The Philippines makes its biggest bet this weekend in a high-stakes bid to join the world’s elite gaming destinations, with the launch of a US$1.2 billion casino on Manila Bay.
Solaire Manila Resorts is the first of four enormous entertainment venues slated to rise over a giant chunk of prime, reclaimed land that Philippine industry and government leaders expect will attract millions of rich Asian tourists.
“What Solaire brings is an entertainment and gaming experience that doesn’t exist in the Philippines today,” chief operating officer Michael French told reporters in an interview this week ahead of yesterday’s opening. “It will be like going to Las Vegas. This raises the scale, the excitement and the ... glamor.”
Controlled by billionaire Philippine port operator Enrique Razon, Solaire has 300 gaming tables, 1,200 slot machines and seven restaurants. The building also has 500 hotel rooms and 2,000 parking slots.
It features glass ceilings filtering abundant tropical sunlight, huge chandeliers, thick red-themed carpets, blown glass wall-to-ceiling panels, water pools and an army of cocktail waitresses in tiny red dresses.
Another wing is being built to add 300 all-suite hotel rooms, 30 to 40 high-end shops and a theater where French plans to host traveling Broadway shows as well as local and foreign lounge acts.
Meanwhile, preparations are underway for the launch of the three other big-ticket casinos, which all involve major foreign backers. The four will together make up “Entertainment City,” located near Manila’s Ninoy Aquino International Airport.
The Belle Grande — a joint venture between the Philippines’ richest man, Henry Sy, Australian billionaire James Packer and Macau gaming tycoon Lawrence Ho — is slated to open next year.
Japanese gambling magnate Kazuo Okada and Malaysia’s Genting Group are involved in the other two, each in partnership with local Chinese-Philippine tycoons. Both are expected to open between 2015 and 2017.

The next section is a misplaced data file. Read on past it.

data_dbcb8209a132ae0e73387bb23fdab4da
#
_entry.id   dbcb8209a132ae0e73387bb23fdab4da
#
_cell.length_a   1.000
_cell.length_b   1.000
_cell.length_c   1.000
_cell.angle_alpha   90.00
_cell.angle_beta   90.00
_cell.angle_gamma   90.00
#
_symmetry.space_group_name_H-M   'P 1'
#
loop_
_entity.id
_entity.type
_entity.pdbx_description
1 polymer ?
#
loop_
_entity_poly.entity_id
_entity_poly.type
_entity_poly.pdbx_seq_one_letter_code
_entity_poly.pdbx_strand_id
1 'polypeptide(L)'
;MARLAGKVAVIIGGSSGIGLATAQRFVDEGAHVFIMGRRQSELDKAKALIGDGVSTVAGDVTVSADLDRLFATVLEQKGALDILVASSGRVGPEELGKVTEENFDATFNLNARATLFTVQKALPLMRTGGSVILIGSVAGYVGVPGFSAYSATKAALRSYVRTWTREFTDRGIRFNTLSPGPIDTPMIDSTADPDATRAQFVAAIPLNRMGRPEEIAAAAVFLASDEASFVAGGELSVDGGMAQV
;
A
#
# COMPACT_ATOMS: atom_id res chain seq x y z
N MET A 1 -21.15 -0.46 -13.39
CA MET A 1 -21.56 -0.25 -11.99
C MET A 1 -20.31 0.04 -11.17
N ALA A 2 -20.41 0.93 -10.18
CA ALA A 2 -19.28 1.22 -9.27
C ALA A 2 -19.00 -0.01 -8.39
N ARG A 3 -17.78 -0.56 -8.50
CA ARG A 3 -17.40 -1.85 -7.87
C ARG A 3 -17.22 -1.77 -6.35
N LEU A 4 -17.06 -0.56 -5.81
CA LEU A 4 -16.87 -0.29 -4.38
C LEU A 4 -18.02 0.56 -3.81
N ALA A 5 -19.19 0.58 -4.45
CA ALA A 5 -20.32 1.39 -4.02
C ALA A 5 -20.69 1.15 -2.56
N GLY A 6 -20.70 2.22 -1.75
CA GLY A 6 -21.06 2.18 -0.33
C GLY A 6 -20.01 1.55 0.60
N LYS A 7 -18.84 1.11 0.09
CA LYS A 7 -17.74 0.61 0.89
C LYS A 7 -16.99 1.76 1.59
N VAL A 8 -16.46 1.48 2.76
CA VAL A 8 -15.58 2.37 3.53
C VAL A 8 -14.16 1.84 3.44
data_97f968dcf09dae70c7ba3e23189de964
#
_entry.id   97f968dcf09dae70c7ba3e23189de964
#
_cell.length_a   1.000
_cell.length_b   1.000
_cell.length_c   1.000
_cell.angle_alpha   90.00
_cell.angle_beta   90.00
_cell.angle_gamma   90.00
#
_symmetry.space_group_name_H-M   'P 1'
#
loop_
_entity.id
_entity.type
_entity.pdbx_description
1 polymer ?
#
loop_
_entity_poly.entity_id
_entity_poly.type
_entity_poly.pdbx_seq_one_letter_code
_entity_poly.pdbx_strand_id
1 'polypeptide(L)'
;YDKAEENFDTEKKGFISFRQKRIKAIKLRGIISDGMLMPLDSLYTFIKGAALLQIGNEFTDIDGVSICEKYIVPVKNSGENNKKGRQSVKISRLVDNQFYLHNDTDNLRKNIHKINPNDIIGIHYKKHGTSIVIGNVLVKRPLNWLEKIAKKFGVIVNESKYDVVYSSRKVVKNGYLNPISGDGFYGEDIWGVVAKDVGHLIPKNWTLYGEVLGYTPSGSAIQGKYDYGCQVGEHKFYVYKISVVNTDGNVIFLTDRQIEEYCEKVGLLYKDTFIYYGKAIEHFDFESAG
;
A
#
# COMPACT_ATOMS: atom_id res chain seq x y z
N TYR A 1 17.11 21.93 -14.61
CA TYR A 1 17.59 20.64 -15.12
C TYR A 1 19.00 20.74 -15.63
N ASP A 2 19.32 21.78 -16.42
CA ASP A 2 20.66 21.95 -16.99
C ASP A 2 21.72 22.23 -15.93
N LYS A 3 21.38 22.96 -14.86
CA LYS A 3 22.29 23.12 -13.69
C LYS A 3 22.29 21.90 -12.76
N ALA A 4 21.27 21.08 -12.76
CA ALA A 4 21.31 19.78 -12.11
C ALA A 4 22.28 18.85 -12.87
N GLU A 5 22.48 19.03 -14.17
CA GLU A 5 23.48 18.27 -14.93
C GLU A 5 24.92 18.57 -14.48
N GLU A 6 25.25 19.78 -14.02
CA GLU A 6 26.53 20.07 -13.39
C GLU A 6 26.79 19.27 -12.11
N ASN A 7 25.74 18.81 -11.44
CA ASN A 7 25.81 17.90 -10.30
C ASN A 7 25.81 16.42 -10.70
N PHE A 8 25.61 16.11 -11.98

Cristino Naguiat, head of state regulator Philippine Amusement and Gaming Corp, told reporters that he expected Philippine gaming revenues to double this year to US$2 billion because of the Solaire opening.
When all four are open, Entertainment City is expected to boost the country’s annual gaming revenues up to US$10 billion, he said.
The nation’s existing gambling revenues come from 13 relatively small casinos around the country run by the Philippine Amusement and Gaming Corp, the gaming regulator, and a bigger one in Manila run by Genting and a Philippine tycoon that opened in 2009.
While Macau counts US$38 billion in annual revenues, Naguiat is confident the Philippines will eventually have one of the biggest gambling industries in the world, comparing it with the Las Vegas strip’s roughly US$6 billion turnover.
“We will beat Las Vegas. I’m pretty sure of that,” he said.
Naguiat said the casinos were mainly targeting gamblers from Asia, adding that Manila is a mere three to four hours away by plane from any point in China, Japan and South Korea, where a large proportion of the world’s high rollers live.
“Actually, it’s a no-brainer. The big market is here in Asia,” he said.
Naguiat said that to make it easier for the foreign gamblers, a skyway roadlink to Manila airport is due to open in two years that will allow them to avoid the city’s notorious gridlock and reach Entertainment City in just five minutes.
The government has further sweetened the offer by taking just 27 percent in taxes off winnings for normal gamblers, compared with Macau’s 40 percent, Naguiat added.
High rollers have it even better, with winnings taxed at just 15 percent.
Naguiat said he saw Entertainment City as the key to the government’s ambitious bid to attract 10 million tourists a year and create more jobs in a country where a quarter of the workforce is unemployed or underemployed.
About 4.6 million tourists visited the country last year, compared with about 14 million for Singapore and 28 million for Macau.
He said that Entertainment City should easily employ 40,000 Filipinos when all four venues are open.
More than 50,000 Filipinos, some of them among the 9 million working in other countries, applied for 4,500 Solaire jobs last year, French said.
About 400 Philippine expatriates were brought back, including dealers and pit bosses from casinos in Macau and Singapore who were given managerial posts.
Others were chefs and hotel staff, including more than 20 from the Emirates Palace of Abu Dhabi, touted as the world’s most opulent hotel.
However, the casinos are stirring controversy in the mainly Roman Catholic nation, with critics saying the government’s embrace of gambling to solve the country’s financial woes is a dangerous signal.
“It gives false hope to people that they can find solutions to their financial problems by gambling,” said Catholic priest Rolly Flores, whose Our Lady of Sorrows church is 3km from the casino. “Only gambling lords thrive when people lose money by gambling.”